Catherine Monson thought leaving her friends and family behind in Southern California in 2009 to assume the role of FASTSIGNS International CEO would be the hardest venture she would ever endure. But as Catherine assumed the identity of Louise and went undercover in her own company on CBS’ Undercover Boss she soon discovered it “was a lot harder than my real job.”
FASTSIGNS International is an industry leader for signs and graphic solutions. Yet even with 530 locations, an annual revenue of $300 million and 4,000 employees, Monson knew she wanted to go undercover “to learn what training and resources need to be put in place to become the ideal company.”
Through her journey of four different visits to the various arms that keep her company running, Monson not only took away improvements that could be made to compete with other companies, but “a new appreciation for our workers and the passion that they have for what they do.”
But the most important lesson Catherine learned from going undercover didn’t come from scaling above a building to apply letters, learning how to conduct a site visit or seeing how the production area is able to keep up with the demand. It came from admiring the inspiration and passion that these workers balance in their lives. “To be the best CEO possible I need to continue to do the things I am passionate about in life and in turn make the work place better for our employees.”
From personal growth to professional lessons, Monson is grateful she had the opportunity to interact with the different aspects of FASTSIGNS and it reminded her why she became CEO three years ago. “This experience not only made me a better CEO but a better person and has truly enriched my life.”
To view Catherine Monson’s full episode on Undercover Boss click here.
Small business loan volume ticked down slightly in April, according to a new report by Biz2Credit, spurring members of the National Association of Government Guaranteed Lenders and the National Association of Development Companies to focus on franchising and other ways to increase small business lending and job creation at their conferences May 1-4 in Orlando.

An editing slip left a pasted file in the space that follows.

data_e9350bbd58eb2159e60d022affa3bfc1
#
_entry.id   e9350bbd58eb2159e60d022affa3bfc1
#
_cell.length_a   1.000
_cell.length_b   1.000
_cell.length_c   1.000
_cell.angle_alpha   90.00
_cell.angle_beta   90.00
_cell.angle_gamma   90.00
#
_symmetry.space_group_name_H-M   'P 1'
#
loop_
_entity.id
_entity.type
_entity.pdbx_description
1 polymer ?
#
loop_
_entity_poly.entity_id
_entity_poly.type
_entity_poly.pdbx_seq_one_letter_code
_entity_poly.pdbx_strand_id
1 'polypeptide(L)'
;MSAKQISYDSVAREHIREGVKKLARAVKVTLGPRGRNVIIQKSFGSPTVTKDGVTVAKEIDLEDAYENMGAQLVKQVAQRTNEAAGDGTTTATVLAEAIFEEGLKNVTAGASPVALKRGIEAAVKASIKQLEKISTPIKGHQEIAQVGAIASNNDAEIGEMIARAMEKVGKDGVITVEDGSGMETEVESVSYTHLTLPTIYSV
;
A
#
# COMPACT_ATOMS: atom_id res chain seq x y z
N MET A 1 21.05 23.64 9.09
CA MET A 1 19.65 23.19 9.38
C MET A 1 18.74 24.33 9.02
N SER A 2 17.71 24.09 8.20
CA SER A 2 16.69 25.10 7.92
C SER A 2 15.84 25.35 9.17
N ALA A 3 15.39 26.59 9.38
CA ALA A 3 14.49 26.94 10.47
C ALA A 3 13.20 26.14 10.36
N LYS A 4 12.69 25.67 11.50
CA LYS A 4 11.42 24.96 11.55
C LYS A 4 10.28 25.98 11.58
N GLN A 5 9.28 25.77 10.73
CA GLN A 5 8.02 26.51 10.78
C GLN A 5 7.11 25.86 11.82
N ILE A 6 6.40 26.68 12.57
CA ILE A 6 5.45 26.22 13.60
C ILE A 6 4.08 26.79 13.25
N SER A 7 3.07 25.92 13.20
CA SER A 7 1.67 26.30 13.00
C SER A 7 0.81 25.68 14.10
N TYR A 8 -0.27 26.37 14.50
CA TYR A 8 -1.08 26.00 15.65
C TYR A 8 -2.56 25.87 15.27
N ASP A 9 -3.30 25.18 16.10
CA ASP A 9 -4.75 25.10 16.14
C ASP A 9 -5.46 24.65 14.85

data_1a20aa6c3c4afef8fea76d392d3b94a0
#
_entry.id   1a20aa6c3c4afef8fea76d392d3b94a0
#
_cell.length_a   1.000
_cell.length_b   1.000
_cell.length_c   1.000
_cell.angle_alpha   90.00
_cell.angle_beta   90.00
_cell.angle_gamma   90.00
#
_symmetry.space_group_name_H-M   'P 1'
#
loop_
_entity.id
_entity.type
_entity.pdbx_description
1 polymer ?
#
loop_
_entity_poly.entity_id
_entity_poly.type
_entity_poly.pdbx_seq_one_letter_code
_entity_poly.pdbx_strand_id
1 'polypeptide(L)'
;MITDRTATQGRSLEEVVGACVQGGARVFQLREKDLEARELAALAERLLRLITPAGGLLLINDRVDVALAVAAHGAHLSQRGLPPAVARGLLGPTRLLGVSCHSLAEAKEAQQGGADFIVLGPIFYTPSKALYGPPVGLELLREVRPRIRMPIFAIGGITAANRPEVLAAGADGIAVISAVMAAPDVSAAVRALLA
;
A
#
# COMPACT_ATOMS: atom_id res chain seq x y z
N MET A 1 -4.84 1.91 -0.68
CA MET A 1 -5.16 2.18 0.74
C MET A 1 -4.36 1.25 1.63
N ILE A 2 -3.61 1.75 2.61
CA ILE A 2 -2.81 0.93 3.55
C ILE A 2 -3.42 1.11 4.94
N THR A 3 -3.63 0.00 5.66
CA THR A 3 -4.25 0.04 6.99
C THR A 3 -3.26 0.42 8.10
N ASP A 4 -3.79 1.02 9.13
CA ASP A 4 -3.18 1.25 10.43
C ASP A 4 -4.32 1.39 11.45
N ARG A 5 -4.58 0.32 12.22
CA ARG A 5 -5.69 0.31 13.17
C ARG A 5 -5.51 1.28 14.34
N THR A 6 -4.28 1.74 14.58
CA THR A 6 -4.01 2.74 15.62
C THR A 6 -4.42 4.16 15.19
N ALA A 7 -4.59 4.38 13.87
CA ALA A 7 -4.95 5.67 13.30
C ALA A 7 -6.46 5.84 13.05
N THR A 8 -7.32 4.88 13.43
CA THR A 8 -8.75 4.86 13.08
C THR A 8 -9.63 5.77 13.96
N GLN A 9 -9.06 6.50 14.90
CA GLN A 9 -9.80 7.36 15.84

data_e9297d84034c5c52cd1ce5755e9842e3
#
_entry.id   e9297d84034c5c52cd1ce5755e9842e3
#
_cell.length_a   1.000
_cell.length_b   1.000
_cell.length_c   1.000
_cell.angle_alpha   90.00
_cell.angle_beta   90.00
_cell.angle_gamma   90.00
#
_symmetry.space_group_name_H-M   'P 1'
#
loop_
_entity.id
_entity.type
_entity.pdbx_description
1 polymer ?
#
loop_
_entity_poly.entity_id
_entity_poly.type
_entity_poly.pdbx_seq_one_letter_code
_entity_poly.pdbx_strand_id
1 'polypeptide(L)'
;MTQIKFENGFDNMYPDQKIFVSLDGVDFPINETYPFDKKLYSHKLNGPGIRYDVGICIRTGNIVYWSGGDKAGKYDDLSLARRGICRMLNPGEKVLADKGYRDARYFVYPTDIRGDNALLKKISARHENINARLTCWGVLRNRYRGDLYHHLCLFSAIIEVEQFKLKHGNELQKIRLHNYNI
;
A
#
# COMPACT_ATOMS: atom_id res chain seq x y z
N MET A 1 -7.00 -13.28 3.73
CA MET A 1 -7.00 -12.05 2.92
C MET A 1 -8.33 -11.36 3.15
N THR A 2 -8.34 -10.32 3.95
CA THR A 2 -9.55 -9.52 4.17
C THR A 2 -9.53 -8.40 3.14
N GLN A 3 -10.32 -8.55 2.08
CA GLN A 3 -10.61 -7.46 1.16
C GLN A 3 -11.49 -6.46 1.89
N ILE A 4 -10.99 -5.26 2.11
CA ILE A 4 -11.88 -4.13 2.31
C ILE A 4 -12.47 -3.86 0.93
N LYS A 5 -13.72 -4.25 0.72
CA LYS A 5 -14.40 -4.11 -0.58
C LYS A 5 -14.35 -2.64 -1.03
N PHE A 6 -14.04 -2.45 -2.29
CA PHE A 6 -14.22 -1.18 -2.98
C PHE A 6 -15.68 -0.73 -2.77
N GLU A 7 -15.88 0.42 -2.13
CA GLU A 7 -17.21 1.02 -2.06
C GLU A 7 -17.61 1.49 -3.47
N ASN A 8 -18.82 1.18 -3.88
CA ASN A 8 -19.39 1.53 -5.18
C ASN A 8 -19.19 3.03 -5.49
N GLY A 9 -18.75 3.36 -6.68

The Biz2Credit Small Business Lending Index found that loan approvals by big banks (those with more than $10 billion in assets) dropped from 10.9% in March to 10.6% in April. In March 2011, the approval rate was 11.6%.
“There’s still a gap out there,” said SBA Administrator Karen Mills, addressing both groups. “But I’m very pleased at what we have done together. We have made record loan guarantees and enabled record dollars to be lent. We have helped 60,000 small businesses.”
Mills referenced a Culver’s franchisee who used a 504 loan to open a new business in 2009. “Then it was, ‘that loan saved my business.’ Now he’s looking to open a second location. That’s a big change from 2009,” said Mills, a self-described fan of franchising.
“We need to work together to keep these important programs going,” said NADCO CEO Chris Crawford. Before 500 attendees gathered for the Keynote address, delivered by IFA’s Beth Solomon, Crawford asked for a show of hands of lenders who had completed franchise loans. Every hand in the room went up.
Noting that the 504 program has led to over $15 billion in franchise project lending over a decade, Solomon thanked the NADCO lenders for their support. “Together, we are going to build an even stronger and better partnership going forward, and lead our economy and this great country to a better future,” Solomon said.
For the 2nd year in a row Shelly Sun, CEO and Co-Founder of BrightStar Care, was named the fastest growing woman owned company in North America. With 8.3 million women owned companies, contributing 1.3 trillion to the economy and employing 7.7 million people, Shelly credits her success on her business model and talks with Fox Business on how the franchising has lead to her expansion.
“It is great to be recognized for our significant growth over the last year,” says Sun. “We have a really high performance culture, from the corporate level to the 10,000 care givers taking care of families; everyone is working to make a difference in the lives of others.”
BrightStar began with one location in 2002 and has grown to over 250 locations and can be found in 38 states since Shelly’s decision to franchise in 2006. “Franchising just made sense from a business model; we wanted the passion and commitment of a local owner and partnering together our brand and their local relationships allows us to make sure our consumers have the best care possible,” explains Shelly.